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In mathematics, the common logarithm is the logarithm with base 10. It is also known as the decadic logarithm and also as the decimal logarithm, named after its base, or Briggsian logarithm, after Henry Briggs, an English mathematician who pioneered its use, as well as "standard logarithm". It is indicated by log10(x), or sometimes Log(x) with a capital L (however, this notation is ambiguous since it can also mean the complex natural logarithmic multi-valued function). On calculators it is usually "log", but mathematicians usually mean natural logarithm (logarithm with base e ≈ 2.71828) rather than common logarithm when they write "log". To mitigate this ambiguity the ISO 80000 specification recommends that log10(x) should be written lg (x) and loge(x) should be ln (x).

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• Common logarithm
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• In mathematics, the common logarithm is the logarithm with base 10. It is also known as the decadic logarithm and also as the decimal logarithm, named after its base, or Briggsian logarithm, after Henry Briggs, an English mathematician who pioneered its use, as well as "standard logarithm". It is indicated by log10(x), or sometimes Log(x) with a capital L (however, this notation is ambiguous since it can also mean the complex natural logarithmic multi-valued function). On calculators it is usually "log", but mathematicians usually mean natural logarithm (logarithm with base e ≈ 2.71828) rather than common logarithm when they write "log". To mitigate this ambiguity the ISO 80000 specification recommends that log10(x) should be written lg (x) and loge(x) should be ln (x).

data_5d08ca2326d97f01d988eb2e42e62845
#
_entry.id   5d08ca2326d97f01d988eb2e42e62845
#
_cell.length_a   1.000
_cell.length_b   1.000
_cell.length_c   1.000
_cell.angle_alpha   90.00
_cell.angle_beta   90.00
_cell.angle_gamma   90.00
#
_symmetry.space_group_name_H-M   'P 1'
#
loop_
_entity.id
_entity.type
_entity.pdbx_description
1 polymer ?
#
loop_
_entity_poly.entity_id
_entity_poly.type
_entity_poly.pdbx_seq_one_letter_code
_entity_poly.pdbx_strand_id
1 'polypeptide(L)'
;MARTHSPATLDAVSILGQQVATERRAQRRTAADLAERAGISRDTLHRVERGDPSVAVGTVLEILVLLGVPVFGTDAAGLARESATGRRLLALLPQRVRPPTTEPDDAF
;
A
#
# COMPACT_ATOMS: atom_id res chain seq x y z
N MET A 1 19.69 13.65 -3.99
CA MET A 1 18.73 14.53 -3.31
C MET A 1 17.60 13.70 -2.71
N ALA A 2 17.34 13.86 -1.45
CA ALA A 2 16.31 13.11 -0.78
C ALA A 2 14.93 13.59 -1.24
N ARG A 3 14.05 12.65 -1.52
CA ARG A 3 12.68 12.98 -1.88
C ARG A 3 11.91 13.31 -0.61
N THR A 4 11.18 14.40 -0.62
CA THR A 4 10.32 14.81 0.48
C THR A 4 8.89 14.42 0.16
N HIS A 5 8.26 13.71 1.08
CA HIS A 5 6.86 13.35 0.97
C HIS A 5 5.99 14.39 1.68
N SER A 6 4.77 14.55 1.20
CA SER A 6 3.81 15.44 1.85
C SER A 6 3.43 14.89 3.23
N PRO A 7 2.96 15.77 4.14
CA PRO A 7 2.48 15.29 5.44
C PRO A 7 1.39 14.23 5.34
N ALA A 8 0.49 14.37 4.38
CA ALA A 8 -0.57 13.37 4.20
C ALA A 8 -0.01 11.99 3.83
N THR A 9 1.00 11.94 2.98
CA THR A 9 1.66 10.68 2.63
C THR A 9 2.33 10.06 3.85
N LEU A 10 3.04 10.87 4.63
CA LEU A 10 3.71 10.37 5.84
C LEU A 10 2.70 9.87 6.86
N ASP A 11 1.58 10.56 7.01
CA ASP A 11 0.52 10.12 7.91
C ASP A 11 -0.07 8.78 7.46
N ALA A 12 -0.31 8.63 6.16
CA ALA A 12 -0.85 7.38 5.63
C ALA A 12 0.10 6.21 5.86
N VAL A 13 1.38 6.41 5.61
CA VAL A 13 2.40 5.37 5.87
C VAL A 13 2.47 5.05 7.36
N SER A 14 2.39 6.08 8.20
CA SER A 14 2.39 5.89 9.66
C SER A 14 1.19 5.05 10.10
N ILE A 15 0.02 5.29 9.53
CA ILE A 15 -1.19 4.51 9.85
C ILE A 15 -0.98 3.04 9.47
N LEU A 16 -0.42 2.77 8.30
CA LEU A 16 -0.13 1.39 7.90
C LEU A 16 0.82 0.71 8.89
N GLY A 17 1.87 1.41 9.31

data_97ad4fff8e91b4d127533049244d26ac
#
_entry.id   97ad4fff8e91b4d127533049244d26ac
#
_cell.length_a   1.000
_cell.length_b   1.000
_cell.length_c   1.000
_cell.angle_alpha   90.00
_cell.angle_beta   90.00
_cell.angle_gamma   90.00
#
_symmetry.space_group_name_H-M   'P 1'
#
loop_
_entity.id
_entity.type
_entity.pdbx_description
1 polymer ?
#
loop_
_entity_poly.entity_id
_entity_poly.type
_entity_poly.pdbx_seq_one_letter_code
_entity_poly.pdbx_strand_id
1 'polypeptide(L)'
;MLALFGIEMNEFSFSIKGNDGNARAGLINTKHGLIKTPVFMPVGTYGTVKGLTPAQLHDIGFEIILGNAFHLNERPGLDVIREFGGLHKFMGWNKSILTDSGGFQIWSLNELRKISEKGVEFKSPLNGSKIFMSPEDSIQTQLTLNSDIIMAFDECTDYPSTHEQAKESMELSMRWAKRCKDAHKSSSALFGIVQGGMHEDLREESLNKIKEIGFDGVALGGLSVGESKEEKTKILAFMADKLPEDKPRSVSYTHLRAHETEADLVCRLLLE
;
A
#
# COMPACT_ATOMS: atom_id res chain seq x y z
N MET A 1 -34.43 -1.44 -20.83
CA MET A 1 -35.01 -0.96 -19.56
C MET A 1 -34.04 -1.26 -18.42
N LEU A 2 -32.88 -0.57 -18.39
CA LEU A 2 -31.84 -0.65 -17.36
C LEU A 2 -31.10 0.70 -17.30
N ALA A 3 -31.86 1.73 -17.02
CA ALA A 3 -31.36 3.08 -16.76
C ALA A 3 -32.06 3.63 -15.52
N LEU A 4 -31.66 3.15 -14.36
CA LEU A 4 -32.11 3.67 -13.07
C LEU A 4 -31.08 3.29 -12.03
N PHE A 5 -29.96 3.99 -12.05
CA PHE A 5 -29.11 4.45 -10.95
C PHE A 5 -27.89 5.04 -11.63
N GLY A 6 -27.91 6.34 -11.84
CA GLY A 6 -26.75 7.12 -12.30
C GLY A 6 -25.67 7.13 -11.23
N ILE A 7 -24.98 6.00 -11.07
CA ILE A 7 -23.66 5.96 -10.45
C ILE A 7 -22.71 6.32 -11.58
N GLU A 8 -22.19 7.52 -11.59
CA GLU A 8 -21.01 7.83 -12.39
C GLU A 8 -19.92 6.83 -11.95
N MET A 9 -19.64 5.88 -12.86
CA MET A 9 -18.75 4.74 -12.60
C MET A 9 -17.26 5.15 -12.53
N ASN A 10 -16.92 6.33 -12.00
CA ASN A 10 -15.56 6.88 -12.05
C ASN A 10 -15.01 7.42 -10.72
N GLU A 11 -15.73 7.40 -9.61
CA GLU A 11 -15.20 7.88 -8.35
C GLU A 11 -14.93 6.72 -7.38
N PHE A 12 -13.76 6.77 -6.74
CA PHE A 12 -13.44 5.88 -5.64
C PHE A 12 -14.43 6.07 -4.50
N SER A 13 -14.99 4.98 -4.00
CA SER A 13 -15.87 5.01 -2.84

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• In mathematics, the common logarithm is the logarithm with base 10. It is also known as the decadic logarithm and also as the decimal logarithm, named after its base, or Briggsian logarithm, after Henry Briggs, an English mathematician who pioneered its use, as well as "standard logarithm". It is indicated by log10(x), or sometimes Log(x) with a capital L (however, this notation is ambiguous since it can also mean the complex natural logarithmic multi-valued function). On calculators it is usually "log", but mathematicians usually mean natural logarithm (logarithm with base e ≈ 2.71828) rather than common logarithm when they write "log". To mitigate this ambiguity the ISO 80000 specification recommends that log10(x) should be written lg (x) and loge(x) should be ln (x).
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• Briggsian logarithms
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